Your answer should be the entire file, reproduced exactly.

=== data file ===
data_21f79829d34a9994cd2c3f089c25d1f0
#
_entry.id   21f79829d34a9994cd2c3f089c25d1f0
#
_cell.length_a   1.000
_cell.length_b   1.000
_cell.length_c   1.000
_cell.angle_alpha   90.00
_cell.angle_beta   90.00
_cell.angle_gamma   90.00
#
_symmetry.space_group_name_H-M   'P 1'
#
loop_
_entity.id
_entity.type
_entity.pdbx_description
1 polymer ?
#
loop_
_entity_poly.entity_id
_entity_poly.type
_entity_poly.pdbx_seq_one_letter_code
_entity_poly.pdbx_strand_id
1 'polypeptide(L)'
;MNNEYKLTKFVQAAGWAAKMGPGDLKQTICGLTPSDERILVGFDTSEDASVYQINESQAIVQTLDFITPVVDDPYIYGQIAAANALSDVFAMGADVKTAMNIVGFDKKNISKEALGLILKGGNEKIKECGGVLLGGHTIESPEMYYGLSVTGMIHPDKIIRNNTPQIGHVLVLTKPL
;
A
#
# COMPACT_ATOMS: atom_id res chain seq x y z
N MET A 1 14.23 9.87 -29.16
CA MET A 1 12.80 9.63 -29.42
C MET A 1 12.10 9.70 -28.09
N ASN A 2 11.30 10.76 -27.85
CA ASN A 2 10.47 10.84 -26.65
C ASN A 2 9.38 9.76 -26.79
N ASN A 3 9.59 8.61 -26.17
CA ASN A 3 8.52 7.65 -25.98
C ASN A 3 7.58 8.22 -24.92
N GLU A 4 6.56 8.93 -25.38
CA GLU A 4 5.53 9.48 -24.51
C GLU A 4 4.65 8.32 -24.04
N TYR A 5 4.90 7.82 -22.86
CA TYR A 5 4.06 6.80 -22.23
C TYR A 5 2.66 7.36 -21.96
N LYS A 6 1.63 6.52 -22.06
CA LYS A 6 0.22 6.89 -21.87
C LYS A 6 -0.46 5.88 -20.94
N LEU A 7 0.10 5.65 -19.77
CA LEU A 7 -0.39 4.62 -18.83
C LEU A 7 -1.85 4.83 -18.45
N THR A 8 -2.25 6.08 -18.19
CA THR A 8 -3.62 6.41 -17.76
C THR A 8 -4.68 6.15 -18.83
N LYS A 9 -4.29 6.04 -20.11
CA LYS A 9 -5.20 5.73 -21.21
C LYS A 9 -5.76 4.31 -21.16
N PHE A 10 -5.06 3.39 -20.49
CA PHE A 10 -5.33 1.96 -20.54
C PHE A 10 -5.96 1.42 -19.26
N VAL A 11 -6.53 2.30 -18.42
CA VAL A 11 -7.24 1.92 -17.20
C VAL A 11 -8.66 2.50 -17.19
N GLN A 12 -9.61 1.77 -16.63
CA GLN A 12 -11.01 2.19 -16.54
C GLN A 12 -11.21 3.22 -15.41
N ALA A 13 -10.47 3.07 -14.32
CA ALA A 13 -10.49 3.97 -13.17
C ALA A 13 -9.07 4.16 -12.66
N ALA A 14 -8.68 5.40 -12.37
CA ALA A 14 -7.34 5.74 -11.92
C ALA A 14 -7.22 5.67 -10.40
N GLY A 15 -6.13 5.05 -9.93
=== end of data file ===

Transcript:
data_21f79829d34a9994cd2c3f089c25d1f0
#
_entry.id   21f79829d34a9994cd2c3f089c25d1f0
#
_cell.length_a   1.000
_cell.length_b   1.000
_cell.length_c   1.000
_cell.angle_alpha   90.00
_cell.angle_beta   90.00
_cell.angle_gamma   90.00
#
_symmetry.space_group_name_H-M   'P 1'
#
loop_
_entity.id
_entity.type
_entity.pdbx_description
1 polymer ?
#
loop_
_entity_poly.entity_id
_entity_poly.type
_entity_poly.pdbx_seq_one_letter_code
_entity_poly.pdbx_strand_id
1 'polypeptide(L)'
;MNNEYKLTKFVQAAGWAAKMGPGDLKQTICGLTPSDERILVGFDTSEDASVYQINESQAIVQTLDFITPVVDDPYIYGQIAAANALSDVFAMGADVKTAMNIVGFDKKNISKEALGLILKGGNEKIKECGGVLLGGHTIESPEMYYGLSVTGMIHPDKIIRNNTPQIGHVLVLTKPL
;
A
#
# COMPACT_ATOMS: atom_id res chain seq x y z
N MET A 1 14.23 9.87 -29.16
CA MET A 1 12.80 9.63 -29.42
C MET A 1 12.10 9.70 -28.09
N ASN A 2 11.30 10.76 -27.85
CA ASN A 2 10.47 10.84 -26.65
C ASN A 2 9.38 9.76 -26.79
N ASN A 3 9.59 8.61 -26.17
CA ASN A 3 8.52 7.65 -25.98
C ASN A 3 7.58 8.22 -24.92
N GLU A 4 6.56 8.93 -25.38
CA GLU A 4 5.53 9.48 -24.51
C GLU A 4 4.65 8.32 -24.04
N TYR A 5 4.90 7.82 -22.86
CA TYR A 5 4.06 6.80 -22.23
C TYR A 5 2.66 7.36 -21.96
N LYS A 6 1.63 6.52 -22.06
CA LYS A 6 0.22 6.89 -21.87
C LYS A 6 -0.46 5.88 -20.94
N LEU A 7 0.10 5.65 -19.77
CA LEU A 7 -0.39 4.62 -18.83
C LEU A 7 -1.85 4.83 -18.45
N THR A 8 -2.25 6.08 -18.19
CA THR A 8 -3.62 6.41 -17.76
C THR A 8 -4.68 6.15 -18.83
N LYS A 9 -4.29 6.04 -20.11
CA LYS A 9 -5.20 5.73 -21.21
C LYS A 9 -5.76 4.31 -21.16
N PHE A 10 -5.06 3.39 -20.49
CA PHE A 10 -5.33 1.96 -20.54
C PHE A 10 -5.96 1.42 -19.26
N VAL A 11 -6.53 2.30 -18.42
CA VAL A 11 -7.24 1.92 -17.20
C VAL A 11 -8.66 2.50 -17.19
N GLN A 12 -9.61 1.77 -16.63
CA GLN A 12 -11.01 2.19 -16.54
C GLN A 12 -11.21 3.22 -15.41
N ALA A 13 -10.47 3.07 -14.32
CA ALA A 13 -10.49 3.97 -13.17
C ALA A 13 -9.07 4.16 -12.66
N ALA A 14 -8.68 5.40 -12.37
CA ALA A 14 -7.34 5.74 -11.92
C ALA A 14 -7.22 5.67 -10.40
N GLY A 15 -6.13 5.05 -9.93